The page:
UF receives $1.1 million to support behavioral health training, research partnerships in India

Linda Cottler, Ph.D., M.P.H., (center) leads a new project that will provide fellowships for Indian behavioral health professionals like Sonam Ongmu Lasopa, M.Phil., (left) and Nikhil Jain, M.D., both based in Gangtok, Sikkim in India.

The University of Florida has received $1.1 million to offer behavioral health training to colleagues in three Indian cities and increase research opportunities between the university and Indian partners.

“Our goal is to reduce the training gap and increase research in perpetration and exposure to violence, addiction to prescribed and illicit drugs, and the most impairing mental symptoms — psychosis, suicidal thoughts and dementia,” said the grant’s lead investigator Linda B. Cottler, Ph.D., M.P.H., a professor and chair of the department of epidemiology in UF’s colleges of Public Health and Health Professions and Medicine.

In addition to creating training and research opportunities, the project will shed much-needed light on the health problems in certain Indian regions. Mark S. Gold, M.D., a distinguished professor and chair of the UF College of Medicine’s department of psychiatry, is the co-director of the project, funded by the National Institutes of Health’s Fogarty International Center. Fogarty grants support global projects that address non-communicable diseases across the lifespan.

In a separate Fogarty grant-funded project led by Cottler that concludes this year, the team partnered with Indian colleagues to develop research and training infrastructure with a broad psychiatric focus at the National Institute of Mental Health and Neuro Sciences, India’s leading center for education and research in psychiatric and neurological disease. Sanjeev Jain, D.P.M., M.D., is head of the institute’s department of psychiatry in Bangalore, Karnataka, and serves as UF’s primary foreign collaborator.

“Psychiatric disorders in children, adults and the elderly arise from a combination of biological and psycho-social and environmental factors, which may differ across the world,” Jain said. “These factors may also influence access to care and outcomes. Multidisciplinary and in-depth research will be essential to understand these influences, and this collaboration will focus its efforts on training researchers to address these issues.”

The new project will concentrate on the behavioral health issues of greatest concern in India, Cottler said, and in addition to Bangalore, includes partnerships in two east Indian cities: Gangtok, Sikkim, in the Himalayas and Tezpur, Assam, in the Himalayan foothills.

A major aim of the project is to address India’s demand for behavioral health care providers through on-site workshops for health workers in the Indian partner cities, and 12 fellowships for Indian professionals who will train in the United States for several months to a year in epidemiology, community-engaged research and public health policy.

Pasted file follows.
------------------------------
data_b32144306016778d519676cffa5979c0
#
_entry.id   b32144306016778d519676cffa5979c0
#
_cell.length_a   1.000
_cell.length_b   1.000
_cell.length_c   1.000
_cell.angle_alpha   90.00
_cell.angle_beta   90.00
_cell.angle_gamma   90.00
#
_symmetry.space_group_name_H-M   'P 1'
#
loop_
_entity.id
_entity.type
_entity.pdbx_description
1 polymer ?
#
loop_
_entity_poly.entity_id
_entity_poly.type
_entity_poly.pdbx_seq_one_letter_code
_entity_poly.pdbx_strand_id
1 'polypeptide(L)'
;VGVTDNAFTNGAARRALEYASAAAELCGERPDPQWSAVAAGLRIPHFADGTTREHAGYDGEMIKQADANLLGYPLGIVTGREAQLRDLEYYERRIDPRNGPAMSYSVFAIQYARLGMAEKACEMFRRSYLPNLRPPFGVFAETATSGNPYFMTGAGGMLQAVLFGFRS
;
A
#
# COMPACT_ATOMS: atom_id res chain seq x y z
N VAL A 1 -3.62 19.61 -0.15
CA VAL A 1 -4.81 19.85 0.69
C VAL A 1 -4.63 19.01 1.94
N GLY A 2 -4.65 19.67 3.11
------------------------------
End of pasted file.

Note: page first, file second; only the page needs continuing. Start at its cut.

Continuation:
“We want to strengthen the human capital so when we train fellows they will go back to India and train other people and it will be like a pyramid effect,” Cottler said.

Indian mental health clinics may see hundreds of patients a day, some who have traveled several hours, said Nikhil Jain, M.D., a psychiatrist based in Sikkim and a Fogarty grant trainee currently working at UF.

“The other thing we are lacking in Sikkim is epidemiological research,” he said. “We have absolutely no data on any epidemiology, not just on mental health, but also other diseases. So to start off we need some data to build on our public health structure. That is one very important issue that I am looking forward to learning here during my three-and-a-half months.”

Suicide and substance abuse are two mental health issues of growing concern for the Sikkim population, but the causes are not well-understood, said Sonam Ongmu Lasopa, M.Phil., a Sikkim mental health professional and Fogarty fellow who plans to earn a Ph.D. at UF in epidemiology. The research and training collaborations with UF may help mental health providers in Sikkim develop treatment and prevention programs based on empirical data, she said.

“The population that we will work with is a population where no health research has ever been done before,” she said. “It will be an eye-opener for a lot of us because we have some assumptions that may turn out to be wrong.”

The project will also offer several benefits for UF researchers and students, Cottler said.

“The past workshops we have conducted in India have been significant learning experiences for all, whether students, residents, fellows or professors,” Cottler said. “Each team demonstrates new methodologies; cultural issues are always discussed and focused on as well. The workshops and small discussions will spark ideas for new efforts that could be done collaboratively between the University of Florida, India’s National Institute of Mental Health and Neuro Sciences, and our new Indian partners. This is a way to get investigators from all over the university involved in research in India working on common themes. We are excited about this new opportunity.”

By Jill Pease • Published: November 28th, 2011